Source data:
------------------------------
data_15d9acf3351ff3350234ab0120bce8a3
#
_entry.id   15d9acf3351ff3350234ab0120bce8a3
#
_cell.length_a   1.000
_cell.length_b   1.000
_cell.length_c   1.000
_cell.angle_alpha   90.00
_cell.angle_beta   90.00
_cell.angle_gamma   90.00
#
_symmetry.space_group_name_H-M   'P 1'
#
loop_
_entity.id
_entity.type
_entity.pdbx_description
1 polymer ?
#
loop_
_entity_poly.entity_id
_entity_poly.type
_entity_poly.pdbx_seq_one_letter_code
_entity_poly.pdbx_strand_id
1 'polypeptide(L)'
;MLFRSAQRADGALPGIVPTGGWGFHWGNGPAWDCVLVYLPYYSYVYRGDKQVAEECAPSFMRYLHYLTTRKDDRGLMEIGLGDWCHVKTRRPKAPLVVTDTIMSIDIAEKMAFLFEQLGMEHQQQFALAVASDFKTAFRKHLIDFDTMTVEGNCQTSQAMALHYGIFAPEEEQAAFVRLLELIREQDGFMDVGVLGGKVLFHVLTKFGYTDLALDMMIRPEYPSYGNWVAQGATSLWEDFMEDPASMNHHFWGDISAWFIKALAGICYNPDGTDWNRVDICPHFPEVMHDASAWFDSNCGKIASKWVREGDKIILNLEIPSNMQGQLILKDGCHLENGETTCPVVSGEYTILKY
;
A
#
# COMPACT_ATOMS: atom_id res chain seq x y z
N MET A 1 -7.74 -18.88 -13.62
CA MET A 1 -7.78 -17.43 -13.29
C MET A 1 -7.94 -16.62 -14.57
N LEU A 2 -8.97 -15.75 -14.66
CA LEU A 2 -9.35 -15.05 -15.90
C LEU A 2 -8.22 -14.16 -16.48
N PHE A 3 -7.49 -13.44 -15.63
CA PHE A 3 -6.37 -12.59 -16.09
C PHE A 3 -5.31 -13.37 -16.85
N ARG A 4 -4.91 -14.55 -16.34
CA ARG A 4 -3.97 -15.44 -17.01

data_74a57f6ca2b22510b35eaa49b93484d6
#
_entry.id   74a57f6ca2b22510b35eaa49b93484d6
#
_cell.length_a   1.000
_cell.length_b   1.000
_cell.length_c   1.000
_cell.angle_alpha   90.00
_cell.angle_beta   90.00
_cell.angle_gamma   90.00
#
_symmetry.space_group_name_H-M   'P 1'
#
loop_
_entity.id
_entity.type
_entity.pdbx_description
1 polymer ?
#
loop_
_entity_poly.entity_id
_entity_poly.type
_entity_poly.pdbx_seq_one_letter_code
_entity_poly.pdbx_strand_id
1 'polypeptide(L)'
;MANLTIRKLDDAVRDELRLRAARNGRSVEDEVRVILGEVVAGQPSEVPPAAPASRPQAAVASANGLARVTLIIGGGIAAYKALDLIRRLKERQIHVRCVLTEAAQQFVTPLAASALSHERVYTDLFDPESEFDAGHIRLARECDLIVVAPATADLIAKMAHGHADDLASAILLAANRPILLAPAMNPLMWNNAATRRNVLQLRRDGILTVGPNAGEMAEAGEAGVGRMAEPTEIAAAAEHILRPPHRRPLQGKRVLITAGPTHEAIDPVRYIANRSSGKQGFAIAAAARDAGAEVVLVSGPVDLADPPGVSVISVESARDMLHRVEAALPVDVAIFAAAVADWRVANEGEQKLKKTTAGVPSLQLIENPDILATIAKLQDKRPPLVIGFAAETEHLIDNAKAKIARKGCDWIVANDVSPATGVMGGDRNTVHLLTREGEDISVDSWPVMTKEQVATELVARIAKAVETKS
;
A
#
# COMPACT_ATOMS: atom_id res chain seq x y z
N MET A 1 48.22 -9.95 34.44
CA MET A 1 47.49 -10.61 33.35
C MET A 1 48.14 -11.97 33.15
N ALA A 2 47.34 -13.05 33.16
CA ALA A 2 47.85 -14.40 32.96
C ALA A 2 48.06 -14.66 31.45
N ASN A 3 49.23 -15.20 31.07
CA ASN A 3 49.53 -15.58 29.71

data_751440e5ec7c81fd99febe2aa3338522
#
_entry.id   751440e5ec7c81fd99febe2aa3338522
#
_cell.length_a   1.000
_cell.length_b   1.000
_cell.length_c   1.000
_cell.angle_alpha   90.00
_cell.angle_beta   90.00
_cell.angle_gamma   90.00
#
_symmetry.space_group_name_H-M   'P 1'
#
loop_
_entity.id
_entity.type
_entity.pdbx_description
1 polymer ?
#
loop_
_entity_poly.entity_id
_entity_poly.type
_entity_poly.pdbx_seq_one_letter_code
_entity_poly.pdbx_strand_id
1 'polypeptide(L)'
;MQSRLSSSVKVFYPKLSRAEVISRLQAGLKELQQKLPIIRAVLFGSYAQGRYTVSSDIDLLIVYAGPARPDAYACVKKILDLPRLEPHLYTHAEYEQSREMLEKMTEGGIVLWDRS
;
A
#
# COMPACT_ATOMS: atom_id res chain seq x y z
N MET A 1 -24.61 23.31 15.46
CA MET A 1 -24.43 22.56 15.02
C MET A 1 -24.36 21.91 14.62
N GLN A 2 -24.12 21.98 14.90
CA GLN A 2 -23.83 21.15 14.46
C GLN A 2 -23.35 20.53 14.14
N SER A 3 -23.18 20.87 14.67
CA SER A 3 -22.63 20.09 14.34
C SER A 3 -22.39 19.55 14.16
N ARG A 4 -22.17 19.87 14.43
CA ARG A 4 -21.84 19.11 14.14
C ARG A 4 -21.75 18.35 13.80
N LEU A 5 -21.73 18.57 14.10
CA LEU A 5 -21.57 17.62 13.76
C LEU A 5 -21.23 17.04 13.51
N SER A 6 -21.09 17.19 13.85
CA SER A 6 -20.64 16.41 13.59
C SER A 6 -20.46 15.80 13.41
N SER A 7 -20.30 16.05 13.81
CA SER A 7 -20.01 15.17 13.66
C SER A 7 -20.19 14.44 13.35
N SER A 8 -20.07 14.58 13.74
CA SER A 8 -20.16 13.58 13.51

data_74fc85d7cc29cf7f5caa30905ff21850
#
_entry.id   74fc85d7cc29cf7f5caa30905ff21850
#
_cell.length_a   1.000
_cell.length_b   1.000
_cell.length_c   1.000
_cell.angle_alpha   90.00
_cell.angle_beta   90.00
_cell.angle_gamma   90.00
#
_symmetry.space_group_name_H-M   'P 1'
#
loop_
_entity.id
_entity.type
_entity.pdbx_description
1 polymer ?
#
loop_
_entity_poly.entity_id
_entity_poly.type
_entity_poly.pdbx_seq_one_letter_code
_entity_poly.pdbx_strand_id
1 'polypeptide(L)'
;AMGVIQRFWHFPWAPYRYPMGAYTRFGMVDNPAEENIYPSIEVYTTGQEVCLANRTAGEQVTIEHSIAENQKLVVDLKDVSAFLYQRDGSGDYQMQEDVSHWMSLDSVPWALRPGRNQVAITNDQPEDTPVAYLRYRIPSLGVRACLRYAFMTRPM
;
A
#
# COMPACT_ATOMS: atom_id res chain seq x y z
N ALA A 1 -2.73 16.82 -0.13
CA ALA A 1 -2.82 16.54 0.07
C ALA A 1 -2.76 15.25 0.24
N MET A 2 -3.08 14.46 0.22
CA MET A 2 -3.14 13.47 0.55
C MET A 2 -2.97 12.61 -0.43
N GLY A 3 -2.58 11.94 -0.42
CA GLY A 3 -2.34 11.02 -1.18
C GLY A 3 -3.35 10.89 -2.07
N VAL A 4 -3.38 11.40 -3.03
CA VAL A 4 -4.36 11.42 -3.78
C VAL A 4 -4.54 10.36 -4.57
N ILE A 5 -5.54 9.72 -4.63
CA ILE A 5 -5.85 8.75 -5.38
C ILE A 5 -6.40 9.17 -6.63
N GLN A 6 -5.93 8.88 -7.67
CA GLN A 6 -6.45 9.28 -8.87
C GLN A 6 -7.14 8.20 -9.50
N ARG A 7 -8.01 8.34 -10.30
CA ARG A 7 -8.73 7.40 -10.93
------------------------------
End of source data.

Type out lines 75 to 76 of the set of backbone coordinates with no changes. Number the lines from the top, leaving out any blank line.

N ALA A 2 47.34 -13.05 33.16
CA ALA A 2 47.85 -14.40 32.96